Is Virtual Reality (VR) The New Classroom?


We live in a world filled with devices that once were only found in science-fiction stories. For example, recent advances in VR technology could take our interpretation of what the ‘classroom’ is to a radically new place. Tracking systems and headsets with input devices can transport users to a digital playground where anything is possible. This cutting edge tech and all of its applications are simply astounding, and today we’ll be taking a look at how this equipment works, how this new technology can be used in the classroom, and why it’s well suited for schools today.

Our previous, now outdated concept of what a ‘virtual reality’ constitutes was once simply a computer and the digital space it provides. Today, the meaning of true VR is much more interesting. Using a head mounted display coupled with audio speakers and some sort of input devices, virtual reality has become a tool that has the ability to transport users to a completely virtual environment.

The realism of the experiences these systems can provide is absolutely astonishing. What your body sees and hears makes up what it believes, and using a virtual reality headset, one can be taken anywhere a designer creates. Experiences are so potent that they can cause nausea, but this is only in the most extreme of cases. While VR is best used in short bursts, it could be the next big thing for education. This technology has only recently become widely available to the public at a reasonable price, and developers are only just beginning to design in-depth and fleshed out experiences.

While most development for VR is focussed on gaming, there are plenty of companies working on a number of different experiences designed for a variety of different applications, and fortunately, this includes learning. for learning. The Google Expedition Pioneer Program provides such fully immersive experiences. Google has designed ‘field trips’ to places throughout history, such as something so grand as the Great Wall of China, or a simple nature walk through a forest. VR can bring such places to life in a way that is as close to firsthand experiences as possible. It allows for the rich cultural experiences allowed by traditional field trips, but at a much lower price point and logistical demand. Beyond Google and their program, VR has the ability to create entirely new environments, rather than recreate real ones. In a classroom powered by virtual reality tech, an instructor has the opportunity to make and control an environment free of distractions and engaging for students of any age. Distractions like cell phones are eliminated when students are wearing headsets through which they view a virtual world. Imagine showing students a painting, up close and personal, while listening to a recorded voice describe it. That’s much more engaging than reading about said painting in a textbook.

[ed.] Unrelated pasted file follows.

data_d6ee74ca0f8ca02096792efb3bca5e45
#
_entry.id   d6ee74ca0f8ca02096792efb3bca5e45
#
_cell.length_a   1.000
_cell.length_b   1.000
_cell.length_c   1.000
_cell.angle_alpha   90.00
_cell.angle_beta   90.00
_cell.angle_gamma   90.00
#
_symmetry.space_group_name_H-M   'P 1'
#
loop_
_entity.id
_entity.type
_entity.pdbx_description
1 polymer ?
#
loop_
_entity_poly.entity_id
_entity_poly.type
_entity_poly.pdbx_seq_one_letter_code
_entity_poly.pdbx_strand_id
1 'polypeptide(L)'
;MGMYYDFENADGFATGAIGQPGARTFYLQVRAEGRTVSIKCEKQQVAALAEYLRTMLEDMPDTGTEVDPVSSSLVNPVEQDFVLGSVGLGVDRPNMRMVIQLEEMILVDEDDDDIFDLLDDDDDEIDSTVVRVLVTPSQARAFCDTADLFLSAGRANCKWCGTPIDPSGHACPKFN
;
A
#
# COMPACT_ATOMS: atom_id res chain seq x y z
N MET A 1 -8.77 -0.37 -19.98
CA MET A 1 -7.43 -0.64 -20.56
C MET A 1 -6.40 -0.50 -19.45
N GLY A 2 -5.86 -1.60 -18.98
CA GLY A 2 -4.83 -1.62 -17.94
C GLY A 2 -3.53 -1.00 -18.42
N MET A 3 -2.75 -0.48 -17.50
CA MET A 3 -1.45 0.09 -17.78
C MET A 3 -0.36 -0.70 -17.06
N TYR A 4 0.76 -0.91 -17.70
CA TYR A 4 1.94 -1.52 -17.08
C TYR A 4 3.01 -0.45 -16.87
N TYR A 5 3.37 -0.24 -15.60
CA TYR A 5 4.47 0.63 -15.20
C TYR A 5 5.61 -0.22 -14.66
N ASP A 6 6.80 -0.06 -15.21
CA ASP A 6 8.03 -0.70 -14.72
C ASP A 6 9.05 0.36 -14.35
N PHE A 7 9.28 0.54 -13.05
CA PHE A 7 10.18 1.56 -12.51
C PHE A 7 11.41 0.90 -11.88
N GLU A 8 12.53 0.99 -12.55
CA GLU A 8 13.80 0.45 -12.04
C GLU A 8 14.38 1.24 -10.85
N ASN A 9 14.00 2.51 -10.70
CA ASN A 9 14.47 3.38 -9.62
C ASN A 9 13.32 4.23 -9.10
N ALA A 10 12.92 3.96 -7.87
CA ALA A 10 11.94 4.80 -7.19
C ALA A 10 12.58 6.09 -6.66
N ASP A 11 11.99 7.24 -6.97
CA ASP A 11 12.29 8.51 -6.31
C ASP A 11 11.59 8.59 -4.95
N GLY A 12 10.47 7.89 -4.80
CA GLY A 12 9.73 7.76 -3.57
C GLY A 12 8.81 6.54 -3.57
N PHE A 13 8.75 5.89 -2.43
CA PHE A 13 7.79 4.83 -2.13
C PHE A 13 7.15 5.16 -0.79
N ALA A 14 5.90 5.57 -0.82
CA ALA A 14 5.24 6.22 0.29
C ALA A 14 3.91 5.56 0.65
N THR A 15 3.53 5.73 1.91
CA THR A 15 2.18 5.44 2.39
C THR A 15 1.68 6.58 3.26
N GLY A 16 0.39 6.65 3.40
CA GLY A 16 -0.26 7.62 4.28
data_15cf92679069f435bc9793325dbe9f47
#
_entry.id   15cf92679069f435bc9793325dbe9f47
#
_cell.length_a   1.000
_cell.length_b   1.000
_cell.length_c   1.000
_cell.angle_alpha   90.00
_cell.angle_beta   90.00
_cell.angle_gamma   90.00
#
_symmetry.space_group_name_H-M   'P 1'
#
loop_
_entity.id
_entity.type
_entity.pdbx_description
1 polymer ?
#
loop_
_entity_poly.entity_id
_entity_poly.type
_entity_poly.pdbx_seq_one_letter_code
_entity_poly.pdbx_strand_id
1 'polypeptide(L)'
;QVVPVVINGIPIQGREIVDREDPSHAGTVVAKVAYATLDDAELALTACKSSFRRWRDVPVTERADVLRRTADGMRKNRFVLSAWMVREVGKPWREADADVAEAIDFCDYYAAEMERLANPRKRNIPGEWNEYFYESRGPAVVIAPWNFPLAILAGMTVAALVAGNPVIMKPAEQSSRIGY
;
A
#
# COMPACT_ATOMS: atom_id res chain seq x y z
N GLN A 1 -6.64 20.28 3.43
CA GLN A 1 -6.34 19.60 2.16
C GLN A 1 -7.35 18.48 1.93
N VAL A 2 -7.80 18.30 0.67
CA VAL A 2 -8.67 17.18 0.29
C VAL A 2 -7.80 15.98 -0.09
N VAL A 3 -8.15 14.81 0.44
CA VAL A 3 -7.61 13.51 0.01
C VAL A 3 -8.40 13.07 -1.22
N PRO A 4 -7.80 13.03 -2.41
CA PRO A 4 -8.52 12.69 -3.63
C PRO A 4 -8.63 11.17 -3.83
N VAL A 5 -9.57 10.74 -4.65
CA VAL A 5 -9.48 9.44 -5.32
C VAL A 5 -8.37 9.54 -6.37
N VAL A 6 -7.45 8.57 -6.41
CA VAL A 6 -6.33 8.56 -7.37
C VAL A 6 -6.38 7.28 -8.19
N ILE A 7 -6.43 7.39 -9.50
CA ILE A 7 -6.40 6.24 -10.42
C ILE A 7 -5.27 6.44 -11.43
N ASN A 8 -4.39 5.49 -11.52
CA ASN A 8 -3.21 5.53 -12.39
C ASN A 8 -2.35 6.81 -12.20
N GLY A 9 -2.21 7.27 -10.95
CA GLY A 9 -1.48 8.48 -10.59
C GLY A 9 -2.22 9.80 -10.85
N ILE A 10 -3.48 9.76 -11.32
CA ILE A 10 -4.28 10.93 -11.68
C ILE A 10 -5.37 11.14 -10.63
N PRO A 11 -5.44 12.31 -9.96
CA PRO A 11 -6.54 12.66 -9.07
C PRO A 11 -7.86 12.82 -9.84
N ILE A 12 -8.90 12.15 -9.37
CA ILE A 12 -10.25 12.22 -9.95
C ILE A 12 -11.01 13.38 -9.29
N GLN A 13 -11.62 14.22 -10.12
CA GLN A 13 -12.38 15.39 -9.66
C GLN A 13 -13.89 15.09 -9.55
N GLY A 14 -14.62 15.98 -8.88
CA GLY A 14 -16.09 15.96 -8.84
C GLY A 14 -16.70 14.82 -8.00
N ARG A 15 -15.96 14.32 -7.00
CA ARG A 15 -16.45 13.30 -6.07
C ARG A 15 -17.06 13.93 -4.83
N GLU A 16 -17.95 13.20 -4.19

Kids now are advanced and much more used to technology than the youth of yesterday. They’re inclined towards digitalization and embrace new advances in technology very quickly. They’re products of the information era we live in, and this fact makes them very well suited to learning through virtual reality. Not only does digital learning provide a more engaging experience free from distraction, it’s much more interesting to the students themselves. Children, and adults too, react much better to active learning rather than passive learning. And, with this technology becoming more affordable for school administrations to purchase and maintain, it’s the perfect time for instructors to begin using this wonderful tool. It can be useful in all subjects, too. Imagine being able to explain physics using more immersive demonstrations of how gravity near Earth affects orbiting objects by taking students into space! Or even just having a music class view a ‘live’ concert by a famous musician. Possibilities are endless. Students being able to manipulate and observe objects up close can help them generate a much better understanding of said objects than reading about them in a textbook can. When something can’t quite be understood by simply reading about it, actually experiencing it in a more personal way may just be enough to get the point across.

Equipment like this certainly has the ability to make a real difference in the classroom if used correctly. Already teachers have used the tech to take students on virtual field trips created by Google, and more experiences are fast on the way. Getting this technology into the hands of teachers could make a huge impact on the quality of learning throughout the world. With the ability to take students anywhere in the world through a headset, the possibilities for an increasingly-inclusive and encompassing education abound. Students today use technology in their lifestyles all the time, and a hybrid of virtual and traditional teaching styles could go a long way in helping young people learn. Virtual reality isn’t just a fancy of science fiction anymore. It’s exciting, it’s engaging, and it’s here today.